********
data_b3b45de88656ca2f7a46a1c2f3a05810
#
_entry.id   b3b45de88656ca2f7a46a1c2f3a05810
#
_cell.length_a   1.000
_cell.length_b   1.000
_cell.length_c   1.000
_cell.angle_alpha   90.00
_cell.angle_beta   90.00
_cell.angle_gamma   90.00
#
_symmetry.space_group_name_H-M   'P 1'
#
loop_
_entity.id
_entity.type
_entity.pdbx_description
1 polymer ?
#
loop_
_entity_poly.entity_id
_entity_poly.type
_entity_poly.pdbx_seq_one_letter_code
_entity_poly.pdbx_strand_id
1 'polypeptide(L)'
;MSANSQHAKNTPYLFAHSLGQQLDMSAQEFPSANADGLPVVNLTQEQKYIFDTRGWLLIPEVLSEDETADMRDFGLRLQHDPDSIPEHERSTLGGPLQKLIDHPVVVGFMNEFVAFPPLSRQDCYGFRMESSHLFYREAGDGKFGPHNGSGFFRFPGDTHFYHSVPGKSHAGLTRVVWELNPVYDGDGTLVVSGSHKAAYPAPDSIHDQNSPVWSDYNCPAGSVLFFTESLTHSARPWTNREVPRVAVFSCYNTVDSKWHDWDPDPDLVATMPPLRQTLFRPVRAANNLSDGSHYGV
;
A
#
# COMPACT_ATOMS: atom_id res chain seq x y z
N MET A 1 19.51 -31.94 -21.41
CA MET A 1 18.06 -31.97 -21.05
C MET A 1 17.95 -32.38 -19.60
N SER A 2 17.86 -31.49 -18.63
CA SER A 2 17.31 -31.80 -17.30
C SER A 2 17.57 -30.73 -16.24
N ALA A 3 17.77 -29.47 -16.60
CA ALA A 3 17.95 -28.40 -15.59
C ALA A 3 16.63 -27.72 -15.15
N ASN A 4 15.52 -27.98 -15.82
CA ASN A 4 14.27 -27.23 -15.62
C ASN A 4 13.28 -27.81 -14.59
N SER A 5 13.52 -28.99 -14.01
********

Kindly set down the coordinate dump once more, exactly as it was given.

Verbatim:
data_b3b45de88656ca2f7a46a1c2f3a05810
#
_entry.id   b3b45de88656ca2f7a46a1c2f3a05810
#
_cell.length_a   1.000
_cell.length_b   1.000
_cell.length_c   1.000
_cell.angle_alpha   90.00
_cell.angle_beta   90.00
_cell.angle_gamma   90.00
#
_symmetry.space_group_name_H-M   'P 1'
#
loop_
_entity.id
_entity.type
_entity.pdbx_description
1 polymer ?
#
loop_
_entity_poly.entity_id
_entity_poly.type
_entity_poly.pdbx_seq_one_letter_code
_entity_poly.pdbx_strand_id
1 'polypeptide(L)'
;MSANSQHAKNTPYLFAHSLGQQLDMSAQEFPSANADGLPVVNLTQEQKYIFDTRGWLLIPEVLSEDETADMRDFGLRLQHDPDSIPEHERSTLGGPLQKLIDHPVVVGFMNEFVAFPPLSRQDCYGFRMESSHLFYREAGDGKFGPHNGSGFFRFPGDTHFYHSVPGKSHAGLTRVVWELNPVYDGDGTLVVSGSHKAAYPAPDSIHDQNSPVWSDYNCPAGSVLFFTESLTHSARPWTNREVPRVAVFSCYNTVDSKWHDWDPDPDLVATMPPLRQTLFRPVRAANNLSDGSHYGV
;
A
#
# COMPACT_ATOMS: atom_id res chain seq x y z
N MET A 1 19.51 -31.94 -21.41
CA MET A 1 18.06 -31.97 -21.05
C MET A 1 17.95 -32.38 -19.60
N SER A 2 17.86 -31.49 -18.63
CA SER A 2 17.31 -31.80 -17.30
C SER A 2 17.57 -30.73 -16.24
N ALA A 3 17.77 -29.47 -16.60
CA ALA A 3 17.95 -28.40 -15.59
C ALA A 3 16.63 -27.72 -15.15
N ASN A 4 15.52 -27.98 -15.82
CA ASN A 4 14.27 -27.23 -15.62
C ASN A 4 13.28 -27.81 -14.59
N SER A 5 13.52 -28.99 -14.01